Studies on the excited electronic states of fullerenes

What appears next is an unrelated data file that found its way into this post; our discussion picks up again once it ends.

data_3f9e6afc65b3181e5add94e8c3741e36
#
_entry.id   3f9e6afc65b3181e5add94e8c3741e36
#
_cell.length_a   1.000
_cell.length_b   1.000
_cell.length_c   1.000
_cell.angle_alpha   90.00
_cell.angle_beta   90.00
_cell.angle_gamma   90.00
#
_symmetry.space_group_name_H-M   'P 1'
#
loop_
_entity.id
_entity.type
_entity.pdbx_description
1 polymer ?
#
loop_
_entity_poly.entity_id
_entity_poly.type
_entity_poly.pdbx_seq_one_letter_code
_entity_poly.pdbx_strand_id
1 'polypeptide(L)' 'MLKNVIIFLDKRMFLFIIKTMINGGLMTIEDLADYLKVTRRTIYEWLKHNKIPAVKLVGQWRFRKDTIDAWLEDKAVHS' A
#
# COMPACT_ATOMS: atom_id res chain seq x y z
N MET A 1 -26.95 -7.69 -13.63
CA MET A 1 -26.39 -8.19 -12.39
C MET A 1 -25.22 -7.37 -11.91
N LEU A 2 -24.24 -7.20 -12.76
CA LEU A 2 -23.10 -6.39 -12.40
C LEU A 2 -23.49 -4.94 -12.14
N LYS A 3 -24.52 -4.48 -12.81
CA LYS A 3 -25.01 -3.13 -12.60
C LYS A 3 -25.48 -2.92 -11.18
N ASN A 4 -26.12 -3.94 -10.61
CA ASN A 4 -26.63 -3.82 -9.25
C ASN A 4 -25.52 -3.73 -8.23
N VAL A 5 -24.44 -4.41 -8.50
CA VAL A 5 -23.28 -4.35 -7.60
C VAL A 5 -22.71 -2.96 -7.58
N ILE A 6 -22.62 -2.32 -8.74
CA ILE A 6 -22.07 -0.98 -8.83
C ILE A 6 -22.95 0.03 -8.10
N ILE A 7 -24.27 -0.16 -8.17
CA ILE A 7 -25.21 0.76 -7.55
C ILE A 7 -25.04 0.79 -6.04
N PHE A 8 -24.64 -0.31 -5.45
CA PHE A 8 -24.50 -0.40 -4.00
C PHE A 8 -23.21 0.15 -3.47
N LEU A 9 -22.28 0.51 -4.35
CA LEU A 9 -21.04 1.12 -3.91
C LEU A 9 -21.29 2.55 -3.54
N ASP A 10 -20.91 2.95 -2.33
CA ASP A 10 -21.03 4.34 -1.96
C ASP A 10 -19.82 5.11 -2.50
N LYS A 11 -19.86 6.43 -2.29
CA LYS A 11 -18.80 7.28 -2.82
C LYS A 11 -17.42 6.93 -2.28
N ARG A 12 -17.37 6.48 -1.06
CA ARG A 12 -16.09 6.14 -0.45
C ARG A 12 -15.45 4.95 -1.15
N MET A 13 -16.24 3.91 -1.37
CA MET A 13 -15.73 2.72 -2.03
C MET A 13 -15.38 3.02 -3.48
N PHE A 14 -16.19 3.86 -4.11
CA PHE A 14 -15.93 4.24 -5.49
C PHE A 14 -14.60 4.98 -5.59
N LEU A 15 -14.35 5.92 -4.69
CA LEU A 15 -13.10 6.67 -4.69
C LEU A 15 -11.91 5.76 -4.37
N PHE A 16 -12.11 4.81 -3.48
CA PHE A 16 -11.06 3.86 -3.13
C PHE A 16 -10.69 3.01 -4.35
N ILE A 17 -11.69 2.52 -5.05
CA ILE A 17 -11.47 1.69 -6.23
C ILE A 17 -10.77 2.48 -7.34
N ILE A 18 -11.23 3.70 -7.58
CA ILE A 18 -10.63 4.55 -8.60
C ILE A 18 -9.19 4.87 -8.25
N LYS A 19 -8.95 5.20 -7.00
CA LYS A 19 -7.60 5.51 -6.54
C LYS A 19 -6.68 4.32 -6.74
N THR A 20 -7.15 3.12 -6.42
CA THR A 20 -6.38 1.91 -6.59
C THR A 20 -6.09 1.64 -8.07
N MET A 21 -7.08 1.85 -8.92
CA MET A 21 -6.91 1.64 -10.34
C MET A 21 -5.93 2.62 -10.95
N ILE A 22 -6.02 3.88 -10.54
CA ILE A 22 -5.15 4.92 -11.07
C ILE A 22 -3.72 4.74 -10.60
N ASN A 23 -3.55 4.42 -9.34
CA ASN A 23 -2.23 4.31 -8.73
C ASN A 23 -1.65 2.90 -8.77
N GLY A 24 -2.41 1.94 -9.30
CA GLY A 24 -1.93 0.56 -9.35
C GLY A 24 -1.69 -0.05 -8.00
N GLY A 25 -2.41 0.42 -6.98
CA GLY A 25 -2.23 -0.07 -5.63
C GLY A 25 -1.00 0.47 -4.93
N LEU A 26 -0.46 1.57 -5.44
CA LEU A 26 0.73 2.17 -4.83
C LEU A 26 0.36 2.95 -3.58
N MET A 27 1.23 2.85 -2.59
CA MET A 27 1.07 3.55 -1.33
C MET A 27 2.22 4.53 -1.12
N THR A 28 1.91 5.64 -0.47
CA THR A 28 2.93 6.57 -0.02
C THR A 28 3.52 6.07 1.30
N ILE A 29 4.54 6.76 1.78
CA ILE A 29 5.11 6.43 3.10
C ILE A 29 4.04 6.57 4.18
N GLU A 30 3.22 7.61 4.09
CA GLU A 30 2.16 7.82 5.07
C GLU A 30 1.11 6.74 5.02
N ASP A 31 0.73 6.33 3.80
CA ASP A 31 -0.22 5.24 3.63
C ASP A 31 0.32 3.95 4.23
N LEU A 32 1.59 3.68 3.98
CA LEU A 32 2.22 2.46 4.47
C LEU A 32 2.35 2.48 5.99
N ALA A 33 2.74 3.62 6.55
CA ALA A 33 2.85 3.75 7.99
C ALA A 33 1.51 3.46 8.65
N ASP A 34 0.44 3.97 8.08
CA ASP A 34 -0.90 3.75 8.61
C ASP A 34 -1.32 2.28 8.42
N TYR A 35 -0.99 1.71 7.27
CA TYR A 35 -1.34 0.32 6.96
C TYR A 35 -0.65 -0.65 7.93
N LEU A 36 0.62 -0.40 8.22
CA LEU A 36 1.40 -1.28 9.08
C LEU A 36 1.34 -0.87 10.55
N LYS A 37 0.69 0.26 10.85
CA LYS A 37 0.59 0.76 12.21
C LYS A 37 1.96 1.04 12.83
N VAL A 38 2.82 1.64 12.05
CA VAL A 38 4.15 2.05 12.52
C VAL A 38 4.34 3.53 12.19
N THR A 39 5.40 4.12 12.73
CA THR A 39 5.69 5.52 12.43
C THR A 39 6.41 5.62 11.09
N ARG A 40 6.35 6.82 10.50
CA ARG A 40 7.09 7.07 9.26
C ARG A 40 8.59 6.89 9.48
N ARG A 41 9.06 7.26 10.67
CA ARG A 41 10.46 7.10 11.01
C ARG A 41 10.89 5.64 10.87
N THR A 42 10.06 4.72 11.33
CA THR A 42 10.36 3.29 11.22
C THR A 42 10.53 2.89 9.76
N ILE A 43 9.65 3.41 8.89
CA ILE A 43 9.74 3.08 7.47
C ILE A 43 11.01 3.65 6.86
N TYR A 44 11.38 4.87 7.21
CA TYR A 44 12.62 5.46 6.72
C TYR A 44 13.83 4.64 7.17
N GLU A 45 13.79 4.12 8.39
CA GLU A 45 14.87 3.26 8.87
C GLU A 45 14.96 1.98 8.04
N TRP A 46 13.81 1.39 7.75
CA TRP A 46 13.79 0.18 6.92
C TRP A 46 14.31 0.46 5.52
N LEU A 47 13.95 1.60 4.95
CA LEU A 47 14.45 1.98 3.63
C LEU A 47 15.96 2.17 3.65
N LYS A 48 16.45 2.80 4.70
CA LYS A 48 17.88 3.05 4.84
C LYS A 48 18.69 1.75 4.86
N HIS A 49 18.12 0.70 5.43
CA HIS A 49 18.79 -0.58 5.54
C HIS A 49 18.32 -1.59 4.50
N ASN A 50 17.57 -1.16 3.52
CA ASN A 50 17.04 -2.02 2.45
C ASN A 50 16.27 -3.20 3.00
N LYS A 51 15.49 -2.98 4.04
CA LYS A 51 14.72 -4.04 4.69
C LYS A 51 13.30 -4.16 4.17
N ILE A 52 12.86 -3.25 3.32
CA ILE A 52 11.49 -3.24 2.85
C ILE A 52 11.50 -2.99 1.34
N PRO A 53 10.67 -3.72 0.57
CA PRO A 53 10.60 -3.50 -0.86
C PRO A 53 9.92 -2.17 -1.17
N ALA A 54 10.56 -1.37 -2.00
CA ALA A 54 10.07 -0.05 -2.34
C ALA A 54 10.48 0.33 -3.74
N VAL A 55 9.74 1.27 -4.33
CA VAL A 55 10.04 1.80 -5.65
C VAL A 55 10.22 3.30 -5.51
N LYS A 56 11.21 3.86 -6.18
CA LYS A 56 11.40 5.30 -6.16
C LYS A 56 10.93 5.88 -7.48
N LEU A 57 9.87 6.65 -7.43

This work focused on investigating the excited electronic states of fullerenes. Due to their highly symmetric nature and elemental purity, fullerenes are ideal model systems for studying and understanding the excitation and ionisation mechanisms of large complex systems. An intriguing characteristic that they possess is the atom-like nature of the diffuse excited electronic states known as Super-Atom Molecular Orbitals (SAMOs). SAMOs are described as low-lying Rydberg-like states where the charge distribution is centred on the centre of the hollow carbon cage. These states have been observed in gas-phase photoelectron spectroscopic studies of fullerenes, such as C60 and C70, and endohedral fullerenes, such as Sc3N@C80. The photoelectron spectra after excitation using fs or ps laser pulses, are characterized by a thermal electron background and a peak structure superimposed on it, having kinetic energies lower than the photon energy. Based on the photoelectron angular distributions and TD-DFT calculations, the peak structure can be assigned to a one-photon ionisation from the SAMO states. The electronic properties of the endohedral metallofullerene Li@C60, C60 cage with a Li atom inside, were investigated experimentally for isolated molecules in the gas-phase using laser ionisation, for surface bound molecules using an STM/STS apparatus and theoretically through a combination of DFT and TD-DFT calculations. Comparisons with the empty C60 provide information about the influence that the encapsulated atom has on the electronic system. The off-centre position of the Li inside the cage distorts the symmetry of the SAMOs which affects their binding energies and structure when probed in the gas-phase. Similar behaviours were observed from the calculations and from molecules adsorbed on a metal surface. Due to the asymmetric position of the Li atom inside the cage, Li@C60 has been speculated to be suitable to act as a molecular switch. Switching behaviour was observed for surface bound molecules were 14 reversible and stable molecular states that can be statistically accessed were identified. This represents the largest number of multiple states that have been identified in a single-molecular switch. The influences that the pulse duration, laser fluence and bandwidth of excitation have on the ionisation dynamics of C60 and the energy resolution of the SAMOs was studied. The excited electronic energy was found to couple to the vibrational degrees of freedom with a coupling constant of 240 fs, which agrees with previously published results. A 650-750 fs timescale was observed to correlate with the point that thermionic electron emission becomes the dominant decay process over the hot electron emission. In addition, the chirp of the laser pulse affected the central position of the SAMOs and resulted in the photo-electron spectra to be characterised by inhomogeneous broadening. With narrowband excitation, the energy redistribution within the C60 molecules is less efficient and evidence of high-lying Rydberg states was present in the photo-electron spectra. Lastly, a peak superimposed on the delayed ionisation tail of C60, found roughly at 6.9 µs after the prompt peak, was identified for the first time. A hypothesis for the origin of this feature is proposed which is based on energy being released from a decaying long-lived superexcited state or a group of high-lying Rydberg states.